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Bob Sander.

Bob Sander & guitar.

Bob Sander.

Bob Sander.




Here's how I came to work as a storyteller—both how I got there and where it has lead.

The journeys of good reading have always fired my blood from childhood to the present. And in college I pursued an interest in writing. But it wasn't until the early 1980's when my friend Ellen Munds listened to me read a story that storytelling bsecame a possibility. A children's librarian at the time, she knew about storytellers. After listening to me read she said—"The story was just O.K. But the way you read it was great. Maybe you should be a storyteller. Come to my library and hear a professional storyteller next week." After hearing him at work I thought I might have found a calling. The power of the spoken word set me on a track I've been following since then.

I work where I live—Indiana. I'm the fourth generation of my family to live not just in Indiana but also in the same city—Indianapolis. My kids make the fifth. From Indiana's geologic beginnings to its native inhabitants, the days of settlement to the Great Depression: History figures prominently in my storytelling. And yet I started out telling the stories that first drew me to this profession—folktales from around the world. Hearing them again as an adult they reminded me all over again how much I had loved those stories as a kid. Now I get to love them again—still for their power and mystery—but for other reasons also: As bridges to other cultures; as doors to the past; as tools for understanding deeper ideas embedded in the simple narratives.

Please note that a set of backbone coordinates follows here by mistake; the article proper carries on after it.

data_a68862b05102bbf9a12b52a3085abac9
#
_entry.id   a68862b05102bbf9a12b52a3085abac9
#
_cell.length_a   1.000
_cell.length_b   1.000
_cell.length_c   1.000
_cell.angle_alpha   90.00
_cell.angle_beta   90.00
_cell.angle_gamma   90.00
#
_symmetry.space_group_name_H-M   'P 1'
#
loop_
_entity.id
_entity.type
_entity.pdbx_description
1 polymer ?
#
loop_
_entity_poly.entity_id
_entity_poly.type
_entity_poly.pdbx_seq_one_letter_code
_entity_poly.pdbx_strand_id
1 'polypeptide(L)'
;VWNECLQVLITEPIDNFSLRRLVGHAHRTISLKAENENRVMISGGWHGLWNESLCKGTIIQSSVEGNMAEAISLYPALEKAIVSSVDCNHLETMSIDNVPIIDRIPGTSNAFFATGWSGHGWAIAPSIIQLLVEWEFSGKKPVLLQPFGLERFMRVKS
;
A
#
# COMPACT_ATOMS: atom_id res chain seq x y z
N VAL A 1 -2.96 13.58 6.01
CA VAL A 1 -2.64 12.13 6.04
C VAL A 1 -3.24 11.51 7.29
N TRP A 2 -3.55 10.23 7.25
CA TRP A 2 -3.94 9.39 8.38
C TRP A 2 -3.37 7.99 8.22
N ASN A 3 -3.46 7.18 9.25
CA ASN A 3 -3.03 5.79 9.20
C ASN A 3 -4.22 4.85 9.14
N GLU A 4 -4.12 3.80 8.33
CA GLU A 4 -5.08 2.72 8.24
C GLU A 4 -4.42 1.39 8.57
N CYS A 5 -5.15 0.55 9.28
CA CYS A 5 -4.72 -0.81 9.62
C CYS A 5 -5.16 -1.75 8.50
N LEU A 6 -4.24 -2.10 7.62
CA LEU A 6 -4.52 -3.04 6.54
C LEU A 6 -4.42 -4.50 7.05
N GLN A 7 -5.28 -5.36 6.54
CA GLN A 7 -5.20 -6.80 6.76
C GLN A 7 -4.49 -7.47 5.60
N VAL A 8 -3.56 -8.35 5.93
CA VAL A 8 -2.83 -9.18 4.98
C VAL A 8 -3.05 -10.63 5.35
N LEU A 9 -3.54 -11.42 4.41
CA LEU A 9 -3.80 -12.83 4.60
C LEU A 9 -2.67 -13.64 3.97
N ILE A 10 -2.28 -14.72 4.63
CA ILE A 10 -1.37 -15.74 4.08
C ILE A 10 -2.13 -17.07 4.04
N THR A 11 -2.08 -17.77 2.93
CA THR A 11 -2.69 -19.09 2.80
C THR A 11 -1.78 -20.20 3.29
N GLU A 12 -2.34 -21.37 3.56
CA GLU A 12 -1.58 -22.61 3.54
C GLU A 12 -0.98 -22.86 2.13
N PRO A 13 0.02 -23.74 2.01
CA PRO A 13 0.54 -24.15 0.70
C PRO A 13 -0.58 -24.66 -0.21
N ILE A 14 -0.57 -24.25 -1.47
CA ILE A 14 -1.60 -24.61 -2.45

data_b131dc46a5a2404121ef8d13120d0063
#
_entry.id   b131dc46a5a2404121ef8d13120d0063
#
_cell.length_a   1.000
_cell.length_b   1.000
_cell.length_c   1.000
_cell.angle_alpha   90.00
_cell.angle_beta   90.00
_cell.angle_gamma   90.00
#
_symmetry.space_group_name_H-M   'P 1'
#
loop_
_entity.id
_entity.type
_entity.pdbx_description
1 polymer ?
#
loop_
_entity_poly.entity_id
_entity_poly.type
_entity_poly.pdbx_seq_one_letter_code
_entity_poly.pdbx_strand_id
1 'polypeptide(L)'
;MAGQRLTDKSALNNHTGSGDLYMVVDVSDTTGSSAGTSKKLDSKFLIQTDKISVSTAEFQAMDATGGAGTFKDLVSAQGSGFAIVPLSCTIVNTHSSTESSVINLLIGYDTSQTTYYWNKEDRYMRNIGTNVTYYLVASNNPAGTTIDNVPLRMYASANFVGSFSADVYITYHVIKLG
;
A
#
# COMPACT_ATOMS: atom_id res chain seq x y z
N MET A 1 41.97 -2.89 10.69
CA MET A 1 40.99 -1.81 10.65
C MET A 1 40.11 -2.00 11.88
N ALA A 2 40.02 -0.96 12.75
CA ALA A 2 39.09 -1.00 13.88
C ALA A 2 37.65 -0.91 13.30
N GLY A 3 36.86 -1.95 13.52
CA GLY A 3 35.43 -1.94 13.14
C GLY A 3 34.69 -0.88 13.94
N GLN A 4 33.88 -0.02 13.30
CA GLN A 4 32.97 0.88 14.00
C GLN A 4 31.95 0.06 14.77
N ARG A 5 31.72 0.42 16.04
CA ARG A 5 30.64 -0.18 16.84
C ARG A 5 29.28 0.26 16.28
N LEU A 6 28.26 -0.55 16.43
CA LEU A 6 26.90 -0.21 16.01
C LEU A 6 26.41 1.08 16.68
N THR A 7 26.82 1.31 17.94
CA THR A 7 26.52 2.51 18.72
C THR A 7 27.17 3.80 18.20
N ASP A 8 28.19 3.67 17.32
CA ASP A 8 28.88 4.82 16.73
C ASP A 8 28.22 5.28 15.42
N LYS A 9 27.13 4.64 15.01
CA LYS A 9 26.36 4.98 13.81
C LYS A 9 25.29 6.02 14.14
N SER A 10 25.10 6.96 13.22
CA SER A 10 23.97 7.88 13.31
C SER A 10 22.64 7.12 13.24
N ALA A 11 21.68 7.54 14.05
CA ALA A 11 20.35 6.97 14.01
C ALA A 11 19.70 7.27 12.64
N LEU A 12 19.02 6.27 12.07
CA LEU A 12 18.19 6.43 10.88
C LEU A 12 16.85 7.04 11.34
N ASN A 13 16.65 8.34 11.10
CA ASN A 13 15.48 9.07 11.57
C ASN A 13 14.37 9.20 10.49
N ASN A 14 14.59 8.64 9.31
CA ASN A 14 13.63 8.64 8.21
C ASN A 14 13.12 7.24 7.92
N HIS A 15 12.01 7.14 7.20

Today my storytelling programs offer a little of everything: History (with a capitol "H"); history, as in family stories; and folktales.

Along the way I helped co-found an arts organization—Storytelling Arts of Indiana. Each year this organization brings the best storytellers locally, regionally and nationally to our community for an annual festival, a six-month series, and several special events. Additionally, Storytelling Arts promotes the art and use of storytelling in a variety of other venues—from helping elders learn to tell their life experiences, to providing entertainment and comfort to children recovering from health problems.

I've likewise been blessed with numerous opportunities and recognition for my work over the years: Commissioned stories for Storytelling Arts of Indiana, the Indiana Department of Natural Resources, General Electric, RCI, The Indiana Humanities Council, the Indiana Historical Society, and Public Radio and Television. Grants, such as a Frank Basile Emerging Stories grant, and Telling History through Stories; numerous festival appearances; work in education through Young Audiences and assorted libraries state-wide. Also, in 2001, the Arts Council of Indianapolis awarded me a Creative Renewal Fellowship, a recognition that I cherish and by which I truly found a new reservoir of creative energy.

Recent years follow three distinct paths.

  1. Collaborations with other artists.
  2. Finding new stories in personal and family life, both past and present.
  3. Letting stories enter into other artistic expression, such as music and poetry—and vice versa.

Distilling a mission for my storytelling life is like trying to hit a moving target—my understanding and regard for the profession has changed so much over the years. Surely I'd include inspiring a love of the art in listeners, seeking greater self-understanding, and finding challenging new ways and subjects to employ my skills.


Bob Sander, Storyteller | (317) 255-7628 | © 2004